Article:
Bournemouth, England, and how to get there

Bournemouth: a brief introduction

Bournemouth is a seaside town and holiday destination situated on the south coast of England. Closely associated and now forming part of a single conurbation are the ancient towns of Poole to the west and Christchurch to the east. Bournemouth is internationally known as one of the United Kingdom's major conference venues, and annually hosts meetings of the main political parties (September 1999 will see the Labour Party - currently the party in Government - holding its conference in the town), trade unions, professional bodies, and sporting events.

Stylish and cosmopolitan, modern Bournemouth has all the attractions and appeal of a large town, but none of the hassles found in a big city. The town has a very international feel, with many language schools, colleges and the recently created university. It has many literary associations: Thomas Hardy's Wessex lies all around. Mary Shelley, the creator of Frankenstein, is entombed in Bournemouth, along with the heart of her husband, the poet Percy Bysshe Shelley. Robert Louis Stevenson lived in the town and wrote Dr Jekyll and Mr Hyde here. The Hobbit's creator, JRR Tolkien, was also a long-time resident in one of the area's seaside hotels.

The coast and countryside surrounding Bournemouth has great historic and natural scenery. To the east is the New Forest, an area of open heath and woodland famed as a Royal hunting reserve. To the north and west is the rolling Wessex chalkland. The coast is justly famous for its sandy beaches and sheltered bays - Bournemouth beach is more than 10km from end to end!

Bournemouth University is a rapidly expanding higher education institution with a long history of teaching and research in archaeology. The University has a modern campus set in a quiet suburban neighbourhood of the town as well as a town-centre campus with recently constructed halls of residence and student centre. The Archaeology Group comprises about twenty staff, and is one of the largest communities of academic archaeologists in southern England.

As a gateway to Wessex and the south-west of England, Bournemouth lies within one of the richest parts of Britain in terms of visible archaeological remains. Within the town itself is the prehistoric and Roman cross-channel trading centre of Hengistbury Head (excavated in recent years by Professor Barry Cunliffe) and numerous Bronze Age barrow cemeteries including that of Knighton Heath which gives its name to one of the major industrial phases of the middle Bronze Age in Britain. There was a major Roman trading centre and pottery industry (Black-burnished ware) focused on Poole Harbour. Post-Roman cross-channel trade came through Hamworthy on the north side of Poole Harbour, and the towns of Christchurch and Poole were both founded before the 12th century.

Within about one hour's drive of Bournemouth there are the internationally famous sites around Stonehenge (a World Heritage Site), Maiden Castle, Hambledon Hill and Hod Hill, and the historic towns of Dorchester, Southampton, Winchester, and Salisbury to mention just a few of many important places.

Getting to Bournemouth

Bournemouth is easily accessible from all parts of Europe, by air, train, bus, and ferry.

By air: Bournemouth International Airport (Hurn Airport) has daily connections to  Dublin, Edinburgh and some European city airports. Direct flights to the UK are most conveniently made to London Heathrow and London Gatwick airports. There are direct hourly bus services from the central bus station at Heathrow Airport (National Express and Flightpath). Alternatively take the underground from Heathrow to central London and connect to Bournemouth by train from Waterloo Station. An hourly direct rail link runs from Gatwick Airport to Bournemouth. Buses are also available.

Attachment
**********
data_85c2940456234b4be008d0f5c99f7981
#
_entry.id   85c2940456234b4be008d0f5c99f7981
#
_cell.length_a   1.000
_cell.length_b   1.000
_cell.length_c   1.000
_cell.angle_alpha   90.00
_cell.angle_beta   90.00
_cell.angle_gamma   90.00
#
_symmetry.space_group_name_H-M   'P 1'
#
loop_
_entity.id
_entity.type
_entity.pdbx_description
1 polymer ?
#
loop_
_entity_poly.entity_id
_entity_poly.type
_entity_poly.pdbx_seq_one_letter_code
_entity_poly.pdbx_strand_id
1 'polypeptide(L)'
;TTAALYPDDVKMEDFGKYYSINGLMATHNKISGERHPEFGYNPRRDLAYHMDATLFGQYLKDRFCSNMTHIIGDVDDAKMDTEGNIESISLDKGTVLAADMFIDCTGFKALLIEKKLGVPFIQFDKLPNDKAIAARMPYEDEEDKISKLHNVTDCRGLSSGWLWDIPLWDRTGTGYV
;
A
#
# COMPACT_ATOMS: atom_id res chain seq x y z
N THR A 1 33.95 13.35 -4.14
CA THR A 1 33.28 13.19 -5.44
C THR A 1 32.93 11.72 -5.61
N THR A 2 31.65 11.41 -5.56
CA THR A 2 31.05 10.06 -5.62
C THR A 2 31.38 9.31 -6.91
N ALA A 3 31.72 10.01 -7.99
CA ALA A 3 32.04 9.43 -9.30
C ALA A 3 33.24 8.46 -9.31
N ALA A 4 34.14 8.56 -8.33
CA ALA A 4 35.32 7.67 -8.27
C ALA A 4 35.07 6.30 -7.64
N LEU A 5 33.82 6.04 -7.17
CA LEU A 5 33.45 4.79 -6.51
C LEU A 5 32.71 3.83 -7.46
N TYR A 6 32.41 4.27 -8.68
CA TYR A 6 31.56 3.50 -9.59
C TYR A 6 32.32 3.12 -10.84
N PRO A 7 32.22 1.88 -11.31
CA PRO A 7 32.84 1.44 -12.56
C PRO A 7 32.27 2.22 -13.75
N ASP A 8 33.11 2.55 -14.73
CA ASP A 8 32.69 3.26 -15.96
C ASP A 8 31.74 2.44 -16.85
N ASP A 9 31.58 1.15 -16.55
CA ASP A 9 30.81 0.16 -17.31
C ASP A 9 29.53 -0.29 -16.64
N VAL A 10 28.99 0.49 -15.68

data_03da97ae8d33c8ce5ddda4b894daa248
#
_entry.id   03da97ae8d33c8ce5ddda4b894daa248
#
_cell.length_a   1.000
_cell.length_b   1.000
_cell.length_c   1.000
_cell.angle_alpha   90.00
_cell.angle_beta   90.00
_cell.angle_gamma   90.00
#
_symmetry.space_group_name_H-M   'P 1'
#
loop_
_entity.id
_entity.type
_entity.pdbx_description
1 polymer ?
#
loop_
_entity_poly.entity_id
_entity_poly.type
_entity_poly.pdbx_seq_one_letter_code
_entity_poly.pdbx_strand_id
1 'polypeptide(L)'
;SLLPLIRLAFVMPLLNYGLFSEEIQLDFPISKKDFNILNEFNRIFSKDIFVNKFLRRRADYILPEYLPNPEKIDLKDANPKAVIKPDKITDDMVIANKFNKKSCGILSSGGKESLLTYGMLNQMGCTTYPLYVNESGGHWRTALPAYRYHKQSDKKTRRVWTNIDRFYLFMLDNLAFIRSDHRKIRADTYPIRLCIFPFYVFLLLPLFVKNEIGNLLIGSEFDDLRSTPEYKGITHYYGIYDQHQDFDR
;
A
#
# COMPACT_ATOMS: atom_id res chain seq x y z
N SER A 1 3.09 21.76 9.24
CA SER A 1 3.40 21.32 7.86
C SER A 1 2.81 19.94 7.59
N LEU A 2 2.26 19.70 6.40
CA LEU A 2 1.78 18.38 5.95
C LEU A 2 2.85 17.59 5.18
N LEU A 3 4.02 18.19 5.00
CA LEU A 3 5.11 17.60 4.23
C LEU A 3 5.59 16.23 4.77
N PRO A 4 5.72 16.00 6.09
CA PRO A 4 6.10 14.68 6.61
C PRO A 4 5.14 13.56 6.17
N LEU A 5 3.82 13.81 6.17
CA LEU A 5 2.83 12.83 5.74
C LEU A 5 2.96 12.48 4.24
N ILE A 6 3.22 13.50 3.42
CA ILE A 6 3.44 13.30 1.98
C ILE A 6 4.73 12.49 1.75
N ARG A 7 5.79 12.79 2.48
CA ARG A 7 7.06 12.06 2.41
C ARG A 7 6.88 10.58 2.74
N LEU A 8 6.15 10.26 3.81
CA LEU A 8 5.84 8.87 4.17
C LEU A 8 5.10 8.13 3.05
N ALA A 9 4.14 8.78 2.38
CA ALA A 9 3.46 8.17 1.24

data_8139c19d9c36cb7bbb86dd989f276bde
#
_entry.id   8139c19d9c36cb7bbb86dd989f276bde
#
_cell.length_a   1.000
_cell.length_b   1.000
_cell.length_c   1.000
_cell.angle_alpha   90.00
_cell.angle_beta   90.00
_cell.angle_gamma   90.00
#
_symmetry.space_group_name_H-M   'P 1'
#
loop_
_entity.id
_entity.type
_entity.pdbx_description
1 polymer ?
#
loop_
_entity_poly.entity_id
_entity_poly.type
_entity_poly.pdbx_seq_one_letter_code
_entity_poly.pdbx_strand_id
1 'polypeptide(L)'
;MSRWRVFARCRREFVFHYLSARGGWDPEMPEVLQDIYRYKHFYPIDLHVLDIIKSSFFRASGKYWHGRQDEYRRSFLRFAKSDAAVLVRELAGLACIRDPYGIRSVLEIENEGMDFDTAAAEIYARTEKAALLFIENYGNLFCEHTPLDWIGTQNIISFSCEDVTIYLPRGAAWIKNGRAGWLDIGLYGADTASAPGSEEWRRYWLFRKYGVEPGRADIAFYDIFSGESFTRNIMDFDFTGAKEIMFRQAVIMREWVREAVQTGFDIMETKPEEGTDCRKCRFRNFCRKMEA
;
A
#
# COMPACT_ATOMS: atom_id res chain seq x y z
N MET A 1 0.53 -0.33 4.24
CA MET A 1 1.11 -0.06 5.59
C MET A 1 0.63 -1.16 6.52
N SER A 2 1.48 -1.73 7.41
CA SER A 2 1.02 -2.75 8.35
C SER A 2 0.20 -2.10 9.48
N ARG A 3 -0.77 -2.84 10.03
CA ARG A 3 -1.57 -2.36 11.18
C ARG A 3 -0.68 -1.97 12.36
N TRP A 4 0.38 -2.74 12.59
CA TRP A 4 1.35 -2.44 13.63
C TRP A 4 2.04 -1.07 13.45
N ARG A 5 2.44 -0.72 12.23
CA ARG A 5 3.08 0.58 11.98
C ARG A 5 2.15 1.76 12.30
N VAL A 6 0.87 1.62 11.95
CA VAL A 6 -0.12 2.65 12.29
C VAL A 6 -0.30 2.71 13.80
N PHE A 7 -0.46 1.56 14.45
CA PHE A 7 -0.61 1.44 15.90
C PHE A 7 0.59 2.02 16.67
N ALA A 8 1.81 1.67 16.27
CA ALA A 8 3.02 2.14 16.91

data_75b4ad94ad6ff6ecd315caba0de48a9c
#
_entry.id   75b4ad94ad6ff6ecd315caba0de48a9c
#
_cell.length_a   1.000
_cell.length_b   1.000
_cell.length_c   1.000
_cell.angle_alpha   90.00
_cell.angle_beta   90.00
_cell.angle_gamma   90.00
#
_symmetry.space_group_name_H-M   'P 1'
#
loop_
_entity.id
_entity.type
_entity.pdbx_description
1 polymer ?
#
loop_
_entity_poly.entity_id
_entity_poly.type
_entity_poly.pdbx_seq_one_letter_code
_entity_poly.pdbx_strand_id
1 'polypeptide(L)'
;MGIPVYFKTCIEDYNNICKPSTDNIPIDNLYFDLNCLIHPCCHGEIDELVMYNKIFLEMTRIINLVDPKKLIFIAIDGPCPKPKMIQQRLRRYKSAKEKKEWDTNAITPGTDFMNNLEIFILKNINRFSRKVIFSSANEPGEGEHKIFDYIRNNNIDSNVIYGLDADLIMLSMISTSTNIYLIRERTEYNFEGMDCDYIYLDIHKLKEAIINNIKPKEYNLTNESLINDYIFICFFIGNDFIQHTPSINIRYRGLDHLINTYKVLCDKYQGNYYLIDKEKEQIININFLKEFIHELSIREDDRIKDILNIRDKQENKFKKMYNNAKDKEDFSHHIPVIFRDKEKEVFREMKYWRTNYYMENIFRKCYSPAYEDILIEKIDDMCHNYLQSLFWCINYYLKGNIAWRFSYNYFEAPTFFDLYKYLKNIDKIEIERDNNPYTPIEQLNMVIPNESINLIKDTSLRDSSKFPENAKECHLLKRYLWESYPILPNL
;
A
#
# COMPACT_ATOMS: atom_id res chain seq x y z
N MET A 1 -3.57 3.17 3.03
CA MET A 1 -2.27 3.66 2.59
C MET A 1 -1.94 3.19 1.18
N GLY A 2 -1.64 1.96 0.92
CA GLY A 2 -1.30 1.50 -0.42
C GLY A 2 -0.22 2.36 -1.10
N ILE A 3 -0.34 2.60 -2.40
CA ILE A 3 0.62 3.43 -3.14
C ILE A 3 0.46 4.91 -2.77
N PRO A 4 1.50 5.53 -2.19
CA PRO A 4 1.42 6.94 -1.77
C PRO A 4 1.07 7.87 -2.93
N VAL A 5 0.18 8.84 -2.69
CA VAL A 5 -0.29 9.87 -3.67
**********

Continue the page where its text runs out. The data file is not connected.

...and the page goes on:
By trans-continental train: connecting to Eurostar Express in Paris or Brussels for travel via the Channel Tunnel to London's Waterloo station. Change at London Waterloo for Bournemouth trains. Buses to Bournemouth are available from Victoria Travel Interchange in central London (above Victoria underground station).

By cross-channel ferry: from Cherbourg, France, regular sailings direct to Poole. Alternatively, use ferries to Portsmouth and train to Bournemouth.

From within the United Kingdom: by rail Bournemouth is accessible  from London (two trains an hour from Waterloo station), and via cross-country intercity services from the Midlands, Northeast England, Northwest England and Scotland. By road, Bournemouth is connected to the national motorway system via the A35 which joins the M27 along the south coast. The M27 links to the M3 and via the A34 to the M40 and M6 to the Midlands and north. National Express coaches run to the Bournemouth Travel Interchange from all parts of the United Kingdom (sometimes with connecting services).

Buses and trains arrive at the Bournemouth Travel Interchange in the centre of the town, about five minutes walk from the accommodation and town centre facilities to be used for EAA99 (about 35 minutes walk from the Talbot Campus where the lectures and meetings will be held). Local buses and taxis are available at the Bournemouth Travel Interchange.  A shuttle bus service will be provided for delegates arriving during the day on Wednesday 15 September.  This will run from Bournemouth Travel Interchange to The Pavilion venue in the town centre where the afternoon;s events will be held.

EAA Fifth Annual Meeting Homepage

Bournemouth University Archaeology Homepage

European Association of Archaeologists Homepage

           This page has been compiled and is maintained by Jeff Chartrand, and Eileen Wilkes, School of Conservation Sciences, Bournemouth University. Last Updated 7 July 1999.